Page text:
McKinzie returns in just under a month from his last start for Saturday's Grade III Sham Stakes for three-year-olds at one mile, an uncharacteristically short interval for a Bob Baffert Triple Crown prospect, but the Hall of Fame trainer has an agenda in mind he hopes will lead to the $1 million Santa Anita Derby on April 7 and beyond that, the Kentucky Derby on May 5.
Named for Baffert's close friend and late long-time Los Alamitos executive Brad McKinzie, the son of 2007 Kentucky Derby winner Street Sense was moved from second to first via disqualification of stablemate Solomini in the Grade I Los Alamitos Futurity Dec. 9, won his first start by 5 ½ lengths, and thus is unbeaten going into the 16th edition of the Sham, which Baffert has won four times, with Wild and Wise in 2001; Bob and John in 2006; Midnight Hawk in 2014; and Collected in 2016.
“He's doing very well,” Baffert said of McKinzie, owned by Karl Watson, Mike Pegram and Paul Weitman. “If I didn't run in the Sham, I'd have to wait until February. I'm running him long and taking the blinkers off . . . the next two preps after this will be for the real big money.”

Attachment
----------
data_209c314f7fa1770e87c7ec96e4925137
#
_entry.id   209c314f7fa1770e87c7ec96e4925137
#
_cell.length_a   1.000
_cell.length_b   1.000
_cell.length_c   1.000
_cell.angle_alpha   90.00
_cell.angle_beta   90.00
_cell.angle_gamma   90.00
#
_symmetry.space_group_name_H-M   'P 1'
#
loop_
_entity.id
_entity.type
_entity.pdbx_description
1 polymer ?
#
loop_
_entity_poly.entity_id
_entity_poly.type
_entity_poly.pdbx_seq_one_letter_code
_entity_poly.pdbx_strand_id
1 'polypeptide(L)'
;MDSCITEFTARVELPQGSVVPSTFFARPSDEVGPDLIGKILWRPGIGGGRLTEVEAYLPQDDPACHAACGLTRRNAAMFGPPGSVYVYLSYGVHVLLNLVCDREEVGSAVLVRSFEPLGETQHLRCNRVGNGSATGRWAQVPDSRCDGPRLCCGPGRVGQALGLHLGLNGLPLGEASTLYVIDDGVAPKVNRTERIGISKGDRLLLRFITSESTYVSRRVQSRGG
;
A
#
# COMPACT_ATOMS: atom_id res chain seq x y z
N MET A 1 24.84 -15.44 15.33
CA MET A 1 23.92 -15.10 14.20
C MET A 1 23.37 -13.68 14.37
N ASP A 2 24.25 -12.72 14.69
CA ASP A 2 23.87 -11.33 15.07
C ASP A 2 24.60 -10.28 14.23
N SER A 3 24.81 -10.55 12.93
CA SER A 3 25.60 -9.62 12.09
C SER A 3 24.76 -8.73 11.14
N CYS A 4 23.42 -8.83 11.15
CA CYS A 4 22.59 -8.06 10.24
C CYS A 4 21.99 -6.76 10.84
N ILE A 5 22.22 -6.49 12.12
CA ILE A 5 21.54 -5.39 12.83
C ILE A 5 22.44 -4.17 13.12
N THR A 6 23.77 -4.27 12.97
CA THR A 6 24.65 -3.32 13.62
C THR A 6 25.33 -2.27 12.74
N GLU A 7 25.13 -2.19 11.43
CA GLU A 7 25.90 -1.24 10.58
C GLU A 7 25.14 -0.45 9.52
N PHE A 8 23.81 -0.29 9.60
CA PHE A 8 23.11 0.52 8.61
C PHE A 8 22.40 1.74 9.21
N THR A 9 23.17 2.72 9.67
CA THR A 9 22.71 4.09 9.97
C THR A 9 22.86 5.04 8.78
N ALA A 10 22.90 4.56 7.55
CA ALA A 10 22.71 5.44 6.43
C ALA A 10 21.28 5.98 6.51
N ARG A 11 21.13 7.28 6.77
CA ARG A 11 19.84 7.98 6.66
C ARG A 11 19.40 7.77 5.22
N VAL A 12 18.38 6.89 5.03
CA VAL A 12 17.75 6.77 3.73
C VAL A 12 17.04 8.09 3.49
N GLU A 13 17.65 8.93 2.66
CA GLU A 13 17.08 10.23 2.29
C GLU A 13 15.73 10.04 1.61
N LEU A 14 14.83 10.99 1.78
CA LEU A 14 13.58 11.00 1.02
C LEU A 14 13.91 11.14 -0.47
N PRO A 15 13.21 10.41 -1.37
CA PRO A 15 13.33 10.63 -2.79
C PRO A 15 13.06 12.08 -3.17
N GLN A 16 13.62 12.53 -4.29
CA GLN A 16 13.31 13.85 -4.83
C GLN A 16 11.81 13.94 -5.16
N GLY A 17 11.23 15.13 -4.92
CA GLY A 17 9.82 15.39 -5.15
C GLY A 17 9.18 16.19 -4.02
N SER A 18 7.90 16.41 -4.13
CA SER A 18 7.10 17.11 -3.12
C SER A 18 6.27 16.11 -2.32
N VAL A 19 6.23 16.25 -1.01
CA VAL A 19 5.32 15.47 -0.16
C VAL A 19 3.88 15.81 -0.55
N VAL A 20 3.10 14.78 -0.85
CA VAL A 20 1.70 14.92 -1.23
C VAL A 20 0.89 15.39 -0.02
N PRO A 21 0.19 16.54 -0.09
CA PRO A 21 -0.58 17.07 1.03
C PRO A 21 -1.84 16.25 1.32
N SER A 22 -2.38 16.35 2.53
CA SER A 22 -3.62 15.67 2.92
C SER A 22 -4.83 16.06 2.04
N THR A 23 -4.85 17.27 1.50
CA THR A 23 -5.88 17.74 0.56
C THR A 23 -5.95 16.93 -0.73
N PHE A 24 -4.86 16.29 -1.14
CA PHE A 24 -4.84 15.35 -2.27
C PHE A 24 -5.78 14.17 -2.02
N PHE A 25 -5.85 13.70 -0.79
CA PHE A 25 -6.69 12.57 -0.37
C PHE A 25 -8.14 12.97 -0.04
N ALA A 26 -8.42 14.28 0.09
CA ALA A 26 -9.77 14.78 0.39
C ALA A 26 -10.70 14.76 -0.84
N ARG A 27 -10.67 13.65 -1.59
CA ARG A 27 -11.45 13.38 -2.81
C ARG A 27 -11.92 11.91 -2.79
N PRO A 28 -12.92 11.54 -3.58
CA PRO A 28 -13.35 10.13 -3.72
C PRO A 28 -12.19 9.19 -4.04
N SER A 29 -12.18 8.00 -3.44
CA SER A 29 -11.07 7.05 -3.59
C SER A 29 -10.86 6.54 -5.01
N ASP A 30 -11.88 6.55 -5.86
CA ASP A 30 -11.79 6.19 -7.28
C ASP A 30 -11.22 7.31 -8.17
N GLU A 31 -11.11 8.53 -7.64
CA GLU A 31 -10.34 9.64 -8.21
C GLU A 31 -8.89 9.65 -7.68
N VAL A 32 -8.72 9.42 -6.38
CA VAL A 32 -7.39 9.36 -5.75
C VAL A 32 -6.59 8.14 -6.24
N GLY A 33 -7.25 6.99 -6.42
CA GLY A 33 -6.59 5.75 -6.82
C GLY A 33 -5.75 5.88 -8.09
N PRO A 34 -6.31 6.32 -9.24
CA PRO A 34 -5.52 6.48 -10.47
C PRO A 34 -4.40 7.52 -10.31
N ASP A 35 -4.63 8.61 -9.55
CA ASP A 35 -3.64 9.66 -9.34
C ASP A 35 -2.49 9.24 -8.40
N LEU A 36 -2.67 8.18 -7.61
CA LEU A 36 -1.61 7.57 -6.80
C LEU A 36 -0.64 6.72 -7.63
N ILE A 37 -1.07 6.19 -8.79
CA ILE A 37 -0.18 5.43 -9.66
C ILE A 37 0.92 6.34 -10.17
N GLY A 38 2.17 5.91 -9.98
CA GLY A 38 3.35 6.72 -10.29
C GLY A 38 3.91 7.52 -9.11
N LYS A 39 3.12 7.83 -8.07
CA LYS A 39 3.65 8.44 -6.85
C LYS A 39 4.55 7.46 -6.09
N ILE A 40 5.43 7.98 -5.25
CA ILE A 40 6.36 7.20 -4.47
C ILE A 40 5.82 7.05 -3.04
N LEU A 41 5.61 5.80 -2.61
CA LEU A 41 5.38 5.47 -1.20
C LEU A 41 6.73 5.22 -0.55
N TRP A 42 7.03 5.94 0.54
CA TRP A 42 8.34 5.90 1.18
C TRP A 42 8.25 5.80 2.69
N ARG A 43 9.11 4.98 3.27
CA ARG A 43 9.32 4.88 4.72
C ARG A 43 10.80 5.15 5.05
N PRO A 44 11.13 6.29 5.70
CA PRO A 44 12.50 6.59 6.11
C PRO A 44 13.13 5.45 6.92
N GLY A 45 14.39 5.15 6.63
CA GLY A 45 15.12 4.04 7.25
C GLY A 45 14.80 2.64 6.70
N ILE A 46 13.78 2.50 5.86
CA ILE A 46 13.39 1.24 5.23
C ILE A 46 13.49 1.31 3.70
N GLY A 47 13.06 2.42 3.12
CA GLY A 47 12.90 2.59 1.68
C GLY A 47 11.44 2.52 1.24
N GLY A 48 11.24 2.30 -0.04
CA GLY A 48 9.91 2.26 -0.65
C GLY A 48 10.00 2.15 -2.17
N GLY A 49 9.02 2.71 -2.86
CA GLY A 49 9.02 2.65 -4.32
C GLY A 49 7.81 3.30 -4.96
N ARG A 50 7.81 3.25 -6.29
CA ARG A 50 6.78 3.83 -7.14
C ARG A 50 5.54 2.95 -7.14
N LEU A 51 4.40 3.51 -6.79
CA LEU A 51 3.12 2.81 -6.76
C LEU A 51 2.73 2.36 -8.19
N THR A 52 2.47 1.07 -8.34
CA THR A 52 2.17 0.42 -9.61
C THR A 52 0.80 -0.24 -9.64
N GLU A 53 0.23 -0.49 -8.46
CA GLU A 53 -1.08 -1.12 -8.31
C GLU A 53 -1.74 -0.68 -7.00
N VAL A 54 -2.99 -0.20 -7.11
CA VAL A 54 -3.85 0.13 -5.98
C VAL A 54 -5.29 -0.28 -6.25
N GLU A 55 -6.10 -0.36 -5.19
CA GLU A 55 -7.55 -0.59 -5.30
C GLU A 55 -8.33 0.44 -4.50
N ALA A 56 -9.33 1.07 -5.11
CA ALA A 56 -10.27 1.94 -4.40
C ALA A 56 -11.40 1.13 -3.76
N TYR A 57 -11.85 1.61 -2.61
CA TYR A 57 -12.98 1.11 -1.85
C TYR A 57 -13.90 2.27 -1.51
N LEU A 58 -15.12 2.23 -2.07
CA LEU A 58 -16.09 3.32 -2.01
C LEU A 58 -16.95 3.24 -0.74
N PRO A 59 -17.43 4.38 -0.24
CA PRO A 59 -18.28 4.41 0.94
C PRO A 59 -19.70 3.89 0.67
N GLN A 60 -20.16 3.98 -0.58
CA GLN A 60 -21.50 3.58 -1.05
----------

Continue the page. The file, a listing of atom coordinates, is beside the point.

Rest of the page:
The field for the Sham, named for the 1973 Santa Anita Derby winner: My Boy Jack, Kent Desormeaux, 12-1; Here Is Happy, Joe Talamo, 20-1; All Out Blitz, Tyler Baze, 10-1; Mourinho, Drayden Van Dyke, 4-1; Shivermetimbers, Flavien Prat, 7-2; McKinzie, Mike Smith, 3-5; and City Plan, Tyler Conner, 20-1.
The Sham trophy will be presented by all-time great Laffit Pincay, Jr., who rode the Pancho Martin-trained Sham to victory in the Santa Anita Derby and throughout the 1973 Triple Crown classics.
Eoin Harty, winner of the 2008 Sham Stakes with Colonel John, who would go on to capture the Santa Anita Derby, hopes City Plan follows in those footsteps in this year's Sham.
“It's a tough spot but he's coming into the race well,” said Harty, a former assistant to Bob Baffert. “You've got to find out what you have. You can't duck and dive forever.”
City Plan, like Baffert trainee McKinzie a son of Street Sense, pulled a 24-1 shocker winning the restricted Gold Rush Stakes at Golden Gate Fields on Dec. 2 after finishing nearly 27 lengths behind Bolt d'Oro in the Grade I FrontRunner at Santa Anita last Sept. 30.
City Plan is owned and was bred by Godolphin Racing, a finalist for an Eclipse Award in 2017. “I have a lot of horses back east for them and a pretty good number here,” said Harty, who also has Streetwithnoname, owned by his wife Kathleen, entered in Sunday's Grade II Santa Ynez Stakes at seven furlongs.
“She was a fast-closing third behind Steph Being Steph in the Golden Gate Debutante (Nov. 24),” Harty pointed out. “Both my horses are longshots, but they're not without a shot.”
Asked why My Boy Jack is running on dirt after five straight grass races, including victory in the restricted Zuma Beach Stakes, trainer Keith Desormeaux answered rhetorically, “Is the (Kentucky) Derby on turf or dirt? It's as simple as that.
“Hopefully, his class will come through on the new surface. He's doing great.”
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